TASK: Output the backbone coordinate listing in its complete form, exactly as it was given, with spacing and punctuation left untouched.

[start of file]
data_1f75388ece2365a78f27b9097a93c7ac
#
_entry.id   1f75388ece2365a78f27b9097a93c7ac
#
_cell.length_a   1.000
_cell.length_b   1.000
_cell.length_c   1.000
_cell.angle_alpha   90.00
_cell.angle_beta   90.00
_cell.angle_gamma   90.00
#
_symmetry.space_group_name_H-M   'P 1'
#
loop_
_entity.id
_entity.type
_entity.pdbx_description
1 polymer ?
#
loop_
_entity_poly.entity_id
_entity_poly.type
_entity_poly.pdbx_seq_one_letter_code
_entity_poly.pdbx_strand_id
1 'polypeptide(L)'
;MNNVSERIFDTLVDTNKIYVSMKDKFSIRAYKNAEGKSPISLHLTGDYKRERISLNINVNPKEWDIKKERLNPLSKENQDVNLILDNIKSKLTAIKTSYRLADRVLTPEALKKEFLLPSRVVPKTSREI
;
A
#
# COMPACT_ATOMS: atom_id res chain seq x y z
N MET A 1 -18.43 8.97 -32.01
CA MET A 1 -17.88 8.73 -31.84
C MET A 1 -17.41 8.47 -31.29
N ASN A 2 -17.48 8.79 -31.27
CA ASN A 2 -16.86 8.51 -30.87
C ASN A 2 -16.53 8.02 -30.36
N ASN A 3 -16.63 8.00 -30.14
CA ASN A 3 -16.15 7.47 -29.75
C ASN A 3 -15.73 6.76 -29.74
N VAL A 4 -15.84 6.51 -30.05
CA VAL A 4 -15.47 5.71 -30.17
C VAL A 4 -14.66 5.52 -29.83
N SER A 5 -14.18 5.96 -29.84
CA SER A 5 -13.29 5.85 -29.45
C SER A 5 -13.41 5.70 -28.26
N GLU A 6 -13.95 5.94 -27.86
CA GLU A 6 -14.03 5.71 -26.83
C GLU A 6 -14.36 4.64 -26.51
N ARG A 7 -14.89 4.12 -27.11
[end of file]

data_1f75388ece2365a78f27b9097a93c7ac
#
_entry.id   1f75388ece2365a78f27b9097a93c7ac
#
_cell.length_a   1.000
_cell.length_b   1.000
_cell.length_c   1.000
_cell.angle_alpha   90.00
_cell.angle_beta   90.00
_cell.angle_gamma   90.00
#
_symmetry.space_group_name_H-M   'P 1'
#
loop_
_entity.id
_entity.type
_entity.pdbx_description
1 polymer ?
#
loop_
_entity_poly.entity_id
_entity_poly.type
_entity_poly.pdbx_seq_one_letter_code
_entity_poly.pdbx_strand_id
1 'polypeptide(L)'
;MNNVSERIFDTLVDTNKIYVSMKDKFSIRAYKNAEGKSPISLHLTGDYKRERISLNINVNPKEWDIKKERLNPLSKENQDVNLILDNIKSKLTAIKTSYRLADRVLTPEALKKEFLLPSRVVPKTSREI
;
A
#
# COMPACT_ATOMS: atom_id res chain seq x y z
N MET A 1 -18.43 8.97 -32.01
CA MET A 1 -17.88 8.73 -31.84
C MET A 1 -17.41 8.47 -31.29
N ASN A 2 -17.48 8.79 -31.27
CA ASN A 2 -16.86 8.51 -30.87
C ASN A 2 -16.53 8.02 -30.36
N ASN A 3 -16.63 8.00 -30.14
CA ASN A 3 -16.15 7.47 -29.75
C ASN A 3 -15.73 6.76 -29.74
N VAL A 4 -15.84 6.51 -30.05
CA VAL A 4 -15.47 5.71 -30.17
C VAL A 4 -14.66 5.52 -29.83
N SER A 5 -14.18 5.96 -29.84
CA SER A 5 -13.29 5.85 -29.45
C SER A 5 -13.41 5.70 -28.26
N GLU A 6 -13.95 5.94 -27.86
CA GLU A 6 -14.03 5.71 -26.83
C GLU A 6 -14.36 4.64 -26.51
N ARG A 7 -14.89 4.12 -27.11